Beware The July Effect: Medical Malpractice On The Rise
July brings about Independence Day, long summer days, pool parties, barbecues, and medical malpractice. Yes, that’s right—medical errors tend to increase in July. It’s called the July Effect and it’s the time when doctors graduate from medical school and start their new residencies. On top of that, junior residents and interns move on. They have new duties, new colleagues, and new work environments.
All this unfamiliarity can be dangerous in a hospital environment. Medical students, while well-educated, lack the necessary experience to make good medical decisions. For example, they may not be able to recognize infections, drug reactions, and other complications. They do not have a lot of experience when it comes to recordkeeping and other hospital procedures. On top of that, medical students work long hours and lack adequate sleep, which can make medical mistakes more likely to occur.
All of these issues mean patients need to be extra vigilant when visiting a hospital during the summer months. Here are some things you should know about the July Effect and how it can impact your care and safety.
Consequences of the July Effect
Many studies have been done on the July Effect, and they all seem to yield different results. The results of the research range from high spikes in the number of patient deaths to increases in minor issues that did not result in serious injury.
However, small mistakes should not be overlooked. The elderly and those who are immunocompromised are at high risk of suffering from a serious illness, and even a minor mistake can be life-threatening.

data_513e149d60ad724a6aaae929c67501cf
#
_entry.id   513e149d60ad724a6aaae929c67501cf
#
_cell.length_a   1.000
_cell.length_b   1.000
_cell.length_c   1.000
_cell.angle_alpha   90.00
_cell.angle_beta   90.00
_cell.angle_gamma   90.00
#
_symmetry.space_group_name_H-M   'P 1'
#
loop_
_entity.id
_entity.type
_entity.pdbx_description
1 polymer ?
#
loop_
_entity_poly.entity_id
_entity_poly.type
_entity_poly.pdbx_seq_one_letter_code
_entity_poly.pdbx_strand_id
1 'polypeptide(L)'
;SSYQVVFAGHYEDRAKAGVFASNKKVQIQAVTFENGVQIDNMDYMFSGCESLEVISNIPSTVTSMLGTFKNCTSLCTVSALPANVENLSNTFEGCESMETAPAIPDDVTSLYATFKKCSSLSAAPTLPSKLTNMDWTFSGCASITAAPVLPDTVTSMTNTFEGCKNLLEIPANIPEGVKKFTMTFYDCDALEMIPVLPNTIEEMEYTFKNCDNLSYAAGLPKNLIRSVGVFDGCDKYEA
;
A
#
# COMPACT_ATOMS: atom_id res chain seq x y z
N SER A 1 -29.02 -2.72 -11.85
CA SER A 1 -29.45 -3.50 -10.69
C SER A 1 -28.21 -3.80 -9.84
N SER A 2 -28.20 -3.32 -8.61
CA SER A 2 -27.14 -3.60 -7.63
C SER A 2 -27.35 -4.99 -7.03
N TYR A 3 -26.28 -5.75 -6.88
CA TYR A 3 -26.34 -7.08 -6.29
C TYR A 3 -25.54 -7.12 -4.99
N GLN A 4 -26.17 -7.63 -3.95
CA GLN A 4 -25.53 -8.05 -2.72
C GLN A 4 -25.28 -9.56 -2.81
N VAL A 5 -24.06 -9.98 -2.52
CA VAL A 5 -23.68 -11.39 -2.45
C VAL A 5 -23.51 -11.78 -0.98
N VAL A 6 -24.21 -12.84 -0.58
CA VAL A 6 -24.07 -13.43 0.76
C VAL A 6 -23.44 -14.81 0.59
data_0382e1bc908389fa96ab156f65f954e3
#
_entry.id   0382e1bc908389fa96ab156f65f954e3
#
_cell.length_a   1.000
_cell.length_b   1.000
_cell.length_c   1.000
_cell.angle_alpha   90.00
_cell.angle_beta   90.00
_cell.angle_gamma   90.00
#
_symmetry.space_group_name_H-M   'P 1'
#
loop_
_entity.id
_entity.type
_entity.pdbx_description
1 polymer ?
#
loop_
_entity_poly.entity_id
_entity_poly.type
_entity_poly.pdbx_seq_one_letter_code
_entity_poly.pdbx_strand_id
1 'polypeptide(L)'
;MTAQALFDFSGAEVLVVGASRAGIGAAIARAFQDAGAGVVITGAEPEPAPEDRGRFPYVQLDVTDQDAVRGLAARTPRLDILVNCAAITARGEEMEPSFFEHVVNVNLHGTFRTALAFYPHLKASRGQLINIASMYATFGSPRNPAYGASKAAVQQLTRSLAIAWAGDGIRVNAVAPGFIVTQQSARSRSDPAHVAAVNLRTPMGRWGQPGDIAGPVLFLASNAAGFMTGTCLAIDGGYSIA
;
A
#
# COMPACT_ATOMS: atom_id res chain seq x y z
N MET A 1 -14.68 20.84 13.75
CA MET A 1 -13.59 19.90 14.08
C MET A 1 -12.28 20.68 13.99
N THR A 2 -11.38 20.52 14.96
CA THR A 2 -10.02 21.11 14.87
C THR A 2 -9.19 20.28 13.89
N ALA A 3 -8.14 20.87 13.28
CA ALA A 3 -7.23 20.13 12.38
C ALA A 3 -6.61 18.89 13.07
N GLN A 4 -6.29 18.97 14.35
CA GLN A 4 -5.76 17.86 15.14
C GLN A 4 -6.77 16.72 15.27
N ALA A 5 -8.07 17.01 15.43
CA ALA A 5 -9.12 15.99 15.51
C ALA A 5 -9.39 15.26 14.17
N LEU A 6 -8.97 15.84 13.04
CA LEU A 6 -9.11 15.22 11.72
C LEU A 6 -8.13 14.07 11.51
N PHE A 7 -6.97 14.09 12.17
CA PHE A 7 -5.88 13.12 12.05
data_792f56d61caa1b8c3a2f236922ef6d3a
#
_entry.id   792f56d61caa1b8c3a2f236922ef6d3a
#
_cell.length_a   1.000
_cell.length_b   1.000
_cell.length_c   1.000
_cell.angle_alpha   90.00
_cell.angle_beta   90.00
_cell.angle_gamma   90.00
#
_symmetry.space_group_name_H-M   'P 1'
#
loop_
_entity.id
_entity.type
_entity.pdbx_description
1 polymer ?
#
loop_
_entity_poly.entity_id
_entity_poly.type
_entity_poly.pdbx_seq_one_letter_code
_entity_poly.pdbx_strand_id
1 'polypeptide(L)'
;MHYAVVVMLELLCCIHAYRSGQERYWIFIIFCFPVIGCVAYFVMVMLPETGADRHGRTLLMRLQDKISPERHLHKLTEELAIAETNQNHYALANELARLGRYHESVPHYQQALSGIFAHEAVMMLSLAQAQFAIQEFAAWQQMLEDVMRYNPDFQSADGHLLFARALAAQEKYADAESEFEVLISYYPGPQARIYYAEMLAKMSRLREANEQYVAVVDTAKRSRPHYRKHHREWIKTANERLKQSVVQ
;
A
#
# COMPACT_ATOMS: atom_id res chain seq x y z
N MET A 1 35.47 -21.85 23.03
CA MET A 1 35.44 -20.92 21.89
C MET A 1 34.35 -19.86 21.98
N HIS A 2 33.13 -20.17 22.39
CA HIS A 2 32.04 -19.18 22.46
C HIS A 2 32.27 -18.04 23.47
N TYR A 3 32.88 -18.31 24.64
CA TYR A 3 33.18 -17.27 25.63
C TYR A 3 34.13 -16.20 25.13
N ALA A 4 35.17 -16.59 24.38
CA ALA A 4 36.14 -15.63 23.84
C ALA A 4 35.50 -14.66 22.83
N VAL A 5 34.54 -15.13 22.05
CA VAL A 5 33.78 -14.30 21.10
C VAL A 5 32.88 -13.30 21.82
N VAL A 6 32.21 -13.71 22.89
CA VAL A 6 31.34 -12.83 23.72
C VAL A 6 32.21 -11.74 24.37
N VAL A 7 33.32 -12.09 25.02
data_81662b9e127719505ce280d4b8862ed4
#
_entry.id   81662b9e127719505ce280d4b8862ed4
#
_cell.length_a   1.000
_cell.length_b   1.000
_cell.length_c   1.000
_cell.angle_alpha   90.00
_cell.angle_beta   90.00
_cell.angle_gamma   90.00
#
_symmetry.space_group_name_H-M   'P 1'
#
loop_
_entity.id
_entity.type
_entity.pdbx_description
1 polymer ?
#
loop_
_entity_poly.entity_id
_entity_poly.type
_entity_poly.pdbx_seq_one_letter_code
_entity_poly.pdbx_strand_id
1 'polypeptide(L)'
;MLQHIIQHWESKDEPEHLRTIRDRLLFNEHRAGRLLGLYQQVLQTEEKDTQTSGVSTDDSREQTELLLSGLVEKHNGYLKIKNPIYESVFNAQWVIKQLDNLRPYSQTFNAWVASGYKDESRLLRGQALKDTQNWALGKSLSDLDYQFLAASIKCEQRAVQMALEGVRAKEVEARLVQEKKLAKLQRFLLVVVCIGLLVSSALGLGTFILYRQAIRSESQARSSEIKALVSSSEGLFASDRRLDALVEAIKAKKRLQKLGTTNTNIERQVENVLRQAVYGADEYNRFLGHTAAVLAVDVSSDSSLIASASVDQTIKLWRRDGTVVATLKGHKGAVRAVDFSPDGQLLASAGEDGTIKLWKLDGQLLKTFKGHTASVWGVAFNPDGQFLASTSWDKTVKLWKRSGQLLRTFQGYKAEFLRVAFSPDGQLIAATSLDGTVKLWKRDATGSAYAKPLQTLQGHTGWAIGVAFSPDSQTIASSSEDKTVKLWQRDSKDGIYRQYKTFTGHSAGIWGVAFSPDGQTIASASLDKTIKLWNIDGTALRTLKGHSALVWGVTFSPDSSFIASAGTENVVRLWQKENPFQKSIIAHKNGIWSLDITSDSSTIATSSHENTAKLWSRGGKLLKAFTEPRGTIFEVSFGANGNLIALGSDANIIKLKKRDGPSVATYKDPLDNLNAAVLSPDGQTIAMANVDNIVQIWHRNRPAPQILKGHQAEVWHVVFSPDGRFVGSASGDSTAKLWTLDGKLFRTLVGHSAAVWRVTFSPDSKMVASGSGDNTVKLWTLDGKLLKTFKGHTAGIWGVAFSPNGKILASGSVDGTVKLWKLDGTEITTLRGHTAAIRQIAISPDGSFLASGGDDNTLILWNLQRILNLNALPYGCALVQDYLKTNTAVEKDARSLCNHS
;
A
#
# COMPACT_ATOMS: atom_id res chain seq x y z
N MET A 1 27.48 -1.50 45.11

In any case, research done on the July Effect has yielded the following:
- An increase in pediatric trainee medical errors during the month of July
- An increase in mortality rates among heart attack patients in teaching hospitals in July compared to May
- A 10% increase in fatal medication errors in July
- An increase in complications such as faulty stitches and infections among spinal surgery patients in July
Common ER Medical Malpractice Issues
Misdiagnosis is the most common medical mistake in emergency rooms. Here are some other medical errors to watch for:
- Delay in treatment
- Not identifying a broken bone or setting it incorrectly
- Medication errors
- Misinterpretation of lab results and X-rays
- Releasing a patient too early
Based on the increase of medical errors in July, here are some safety tips to keep in mind:
- Don’t schedule unnecessary medical procedures in July.
- Keep your medical records updated.
- Bring a list of medications to every doctor visit.
- Ask questions if you don’t understand something.
- If you feel uncertain about a procedure, get a second opinion.
Contact a New Jersey Personal Injury Lawyer Today
While you can’t always avoid going to the hospital, there are things you can do to reduce the risk of becoming a medical malpractice victim.
Medical malpractice claims can be complicated. The Morristown medical malpractice attorneys at the Law Offices of Michael P. Burakoff can provide you with experienced representation. Fill out the online form or call (973) 455-1567 to schedule a free consultation.